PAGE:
FOX featured this song right before the Super Bowl last week in their pre-game patriotic tribute. So, here’s the “Man In Black” and his spoken-word tribute to America in full…
I’m always shuffling my podcast interests, and my recent “jam” (pun intended) is finding podcasts based on music. I stumbled upon a couple of winners (or so I think) yesterday: The Johnny Cash Radio Hour and Dead Fantasy.
The latter of the two is nothing but Grateful Dead music, about two and a hours worth a podcast. I’m 85% of the way through the first episode I’ve listened to as of this writing, and I haven’t heard any commercials. It’s just music, music, and more music.
The Johnny Cash podcast was also pretty interesting. The most recent hour-long episode that I heard dealt with nothing but all of the songs related to trains that “The Man In Black” sang in his career that spanned six decades. I thought I knew a considerable amount about Johnny, but it paled to comparison to the knowledge of the host of the program, Bill Miller.
For instance, I didn’t know that there was a 1975 version of his classic song “Hey Porter” out there, which was Johnny’s first single in 1954 with the Tennessee Two.
Lots of podcasts out there, certainly enough for everyone’s tastes.
A perfect song for the week ahead…
Wednesday marked the 35th anniversary of the passing of reggae legend Bob Marley, who died May 11th, 1981.
I tend to think that no matter what music type you happen to like, there are performers that transcend what type of music they do. Johnny Cash would be an example of that, so would Bob Marley.
This song and another, “Top Rankin,” speak of similar topics you see in any populist movement. First, when people who come together behind a single cause, that cause is usually hard to deny or defeat. Secondly, that the people in power have to be closely watched that they don’t exploit the masses (“sucking the blood of the sufferers”) as prey.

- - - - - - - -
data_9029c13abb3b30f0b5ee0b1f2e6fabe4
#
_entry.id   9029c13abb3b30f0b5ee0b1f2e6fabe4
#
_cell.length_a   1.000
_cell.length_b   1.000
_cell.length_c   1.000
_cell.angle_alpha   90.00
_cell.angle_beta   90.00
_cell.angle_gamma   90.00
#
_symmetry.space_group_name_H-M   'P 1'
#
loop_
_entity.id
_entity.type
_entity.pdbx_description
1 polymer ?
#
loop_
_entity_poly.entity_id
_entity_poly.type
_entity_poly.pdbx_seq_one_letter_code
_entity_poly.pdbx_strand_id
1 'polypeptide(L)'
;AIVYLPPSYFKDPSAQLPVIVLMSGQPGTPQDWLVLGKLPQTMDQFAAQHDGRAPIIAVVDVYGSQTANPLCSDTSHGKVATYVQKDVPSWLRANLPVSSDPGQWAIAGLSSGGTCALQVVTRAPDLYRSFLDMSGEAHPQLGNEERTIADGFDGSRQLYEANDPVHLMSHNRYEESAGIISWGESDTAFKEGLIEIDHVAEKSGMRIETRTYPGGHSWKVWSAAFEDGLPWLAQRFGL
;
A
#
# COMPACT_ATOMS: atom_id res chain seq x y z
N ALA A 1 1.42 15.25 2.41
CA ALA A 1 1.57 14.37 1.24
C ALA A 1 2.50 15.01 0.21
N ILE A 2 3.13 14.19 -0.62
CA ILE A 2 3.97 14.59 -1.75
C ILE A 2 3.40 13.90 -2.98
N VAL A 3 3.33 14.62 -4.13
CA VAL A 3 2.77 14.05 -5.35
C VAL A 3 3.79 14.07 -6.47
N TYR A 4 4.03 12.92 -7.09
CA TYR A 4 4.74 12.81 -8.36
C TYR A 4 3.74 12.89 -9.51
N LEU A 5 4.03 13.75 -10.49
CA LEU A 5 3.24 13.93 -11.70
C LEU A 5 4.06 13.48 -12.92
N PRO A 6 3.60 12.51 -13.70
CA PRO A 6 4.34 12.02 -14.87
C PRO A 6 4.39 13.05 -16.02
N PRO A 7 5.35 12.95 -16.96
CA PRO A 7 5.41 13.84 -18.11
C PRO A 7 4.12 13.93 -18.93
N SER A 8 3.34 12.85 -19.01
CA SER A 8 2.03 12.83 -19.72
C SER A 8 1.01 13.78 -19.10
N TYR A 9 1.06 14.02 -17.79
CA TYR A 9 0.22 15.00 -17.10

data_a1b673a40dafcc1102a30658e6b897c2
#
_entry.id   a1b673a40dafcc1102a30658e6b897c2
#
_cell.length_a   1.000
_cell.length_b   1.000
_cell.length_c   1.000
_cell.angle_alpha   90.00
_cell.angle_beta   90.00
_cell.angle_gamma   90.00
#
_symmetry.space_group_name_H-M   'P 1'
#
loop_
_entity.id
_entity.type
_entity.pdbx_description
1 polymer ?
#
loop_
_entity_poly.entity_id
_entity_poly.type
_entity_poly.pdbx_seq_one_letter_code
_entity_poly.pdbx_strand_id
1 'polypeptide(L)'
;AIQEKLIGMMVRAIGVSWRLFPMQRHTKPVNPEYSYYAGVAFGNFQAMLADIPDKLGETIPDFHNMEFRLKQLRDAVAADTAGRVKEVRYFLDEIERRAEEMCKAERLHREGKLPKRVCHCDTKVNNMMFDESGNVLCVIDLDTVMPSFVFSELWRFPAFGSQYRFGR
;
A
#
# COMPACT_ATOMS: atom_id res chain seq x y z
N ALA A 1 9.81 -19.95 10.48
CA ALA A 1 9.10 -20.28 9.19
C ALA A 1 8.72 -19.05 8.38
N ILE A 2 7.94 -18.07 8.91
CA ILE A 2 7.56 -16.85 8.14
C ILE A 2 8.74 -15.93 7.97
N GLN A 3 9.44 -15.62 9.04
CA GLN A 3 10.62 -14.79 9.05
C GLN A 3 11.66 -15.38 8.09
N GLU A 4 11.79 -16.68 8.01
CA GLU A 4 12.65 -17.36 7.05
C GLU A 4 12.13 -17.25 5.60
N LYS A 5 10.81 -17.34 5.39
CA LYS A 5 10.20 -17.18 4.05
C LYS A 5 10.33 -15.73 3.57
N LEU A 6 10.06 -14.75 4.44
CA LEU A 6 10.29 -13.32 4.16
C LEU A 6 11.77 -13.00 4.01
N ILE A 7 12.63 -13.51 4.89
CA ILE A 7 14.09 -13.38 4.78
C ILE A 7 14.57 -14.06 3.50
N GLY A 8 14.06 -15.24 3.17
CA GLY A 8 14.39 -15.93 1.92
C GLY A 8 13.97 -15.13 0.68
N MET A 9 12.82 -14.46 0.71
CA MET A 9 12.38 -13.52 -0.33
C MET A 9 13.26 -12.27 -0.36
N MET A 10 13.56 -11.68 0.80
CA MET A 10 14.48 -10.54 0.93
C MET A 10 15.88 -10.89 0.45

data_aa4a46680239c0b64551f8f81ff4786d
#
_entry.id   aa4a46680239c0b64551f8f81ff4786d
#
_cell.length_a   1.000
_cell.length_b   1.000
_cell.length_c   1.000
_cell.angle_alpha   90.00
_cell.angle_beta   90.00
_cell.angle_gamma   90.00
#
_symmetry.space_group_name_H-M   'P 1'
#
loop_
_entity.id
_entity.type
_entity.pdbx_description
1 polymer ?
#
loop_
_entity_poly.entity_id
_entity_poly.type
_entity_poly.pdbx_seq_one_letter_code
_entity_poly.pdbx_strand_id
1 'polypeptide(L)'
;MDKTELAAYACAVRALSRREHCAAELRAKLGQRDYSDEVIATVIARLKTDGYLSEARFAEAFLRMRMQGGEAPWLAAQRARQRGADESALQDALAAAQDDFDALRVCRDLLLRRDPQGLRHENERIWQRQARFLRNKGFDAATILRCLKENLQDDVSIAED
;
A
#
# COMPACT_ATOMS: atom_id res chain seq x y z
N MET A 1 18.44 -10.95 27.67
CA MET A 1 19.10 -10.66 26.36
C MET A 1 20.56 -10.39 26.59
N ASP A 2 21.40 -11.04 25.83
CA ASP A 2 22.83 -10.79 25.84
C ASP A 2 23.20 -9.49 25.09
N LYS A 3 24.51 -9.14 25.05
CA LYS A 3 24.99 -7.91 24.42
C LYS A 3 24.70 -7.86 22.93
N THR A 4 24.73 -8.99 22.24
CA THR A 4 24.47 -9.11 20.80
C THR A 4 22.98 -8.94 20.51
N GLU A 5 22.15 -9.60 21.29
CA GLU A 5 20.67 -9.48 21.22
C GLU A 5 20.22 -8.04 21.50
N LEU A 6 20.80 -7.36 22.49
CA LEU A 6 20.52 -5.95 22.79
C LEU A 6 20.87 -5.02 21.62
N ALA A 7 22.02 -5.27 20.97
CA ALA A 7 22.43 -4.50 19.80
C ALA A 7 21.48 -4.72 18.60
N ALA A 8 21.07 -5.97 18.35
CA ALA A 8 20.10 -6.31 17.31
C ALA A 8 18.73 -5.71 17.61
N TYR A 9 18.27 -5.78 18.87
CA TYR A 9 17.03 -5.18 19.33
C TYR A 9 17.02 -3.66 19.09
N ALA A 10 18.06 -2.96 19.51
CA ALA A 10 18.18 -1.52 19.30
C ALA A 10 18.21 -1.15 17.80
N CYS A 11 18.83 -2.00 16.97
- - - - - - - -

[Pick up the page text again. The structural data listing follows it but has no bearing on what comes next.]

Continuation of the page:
He saw all of that in 1979, putting those two tracks in his “Survival” album.
I have always found this song to be quite powerful and to have a hidden meaning, though I didn’t realize it as such until the last decade or so of my life. It was a big deal when the song and album were released in 1985, as this was the very first country video MTV had ever aired.
You know, back when they actually played music?
You have Willie Nelson lending his voice in the first part of the song, saying he was a roving outlaw who pillaged in the early 20th century western United States as he pleased. He was hung by “bastards” in the spring of 1925.
Kris Kristofferson is the voice of a sailor who has a fatal accident in the Gulf of Mexico during a storm of some kind.
Waylon Jennings voices a builder on what’s now referred to as the Hoover Dam south of Las Vegas (a place called Boulder on the wild Colorado River, buried in a great tomb that knows no sound), again the victim of an apparent accident.
The song’s most powerful verse goes to Johnny Cash, talking about how he flies a starship some point in the future, saying that yes, he was once a highwayman, and the sailor, and a worker on the Boulder/Hoover Dam. What I get out of it is that a life can take on many possible roles, and can end many ways by choices or by fate. However, your spirit lives on forever, and isn’t taken from you once your respective life ends. There is a bigger picture that you play a part of than even the one present life you currently have has in store for you.
That’s what I get out of that song anyway, and it’s a beautiful sentiment.
As much as I try to be a political atheist, it might surprise you that I am not much so when it comes to religion. I believe there is a God, that the species I am apart of had to have been created at some point somewhere, and that we as a being were put where we are for a reason. After that, it gets a little hazy, and it’s hard to tell who’s right about what when it gets down to some specific generalities.
My Facebook buddy Dave posted something on Facebook yesterday that I’ve always been curious about in my thoughts: the existence of Hell. The story he linked to was from the UK website Church And State, which has an interview with Episcopal bishop John Shelby Spong stating that the concept of hell was an invention of the church to control them by placing an element of fear into their beings.
See, I’ve always wondered about that. If we all have the capability of being good, and if God loves all of his creations, why don’t we all go to Heaven, and why does Hell exist? Yes, I admit that there are some really bad people through the annals of history whose names I won’t repeat here, as I’m sure the names of those figures will instantly pop into your heads.
Or, as Johnny Cash famously sung in The Highwayman, maybe we just all turn into a single drop of rain. Then again, I always seem to wax philosophical during the holidays.
Sometimes it is best to “walk the line” even when no one is watching you.
More coming soon…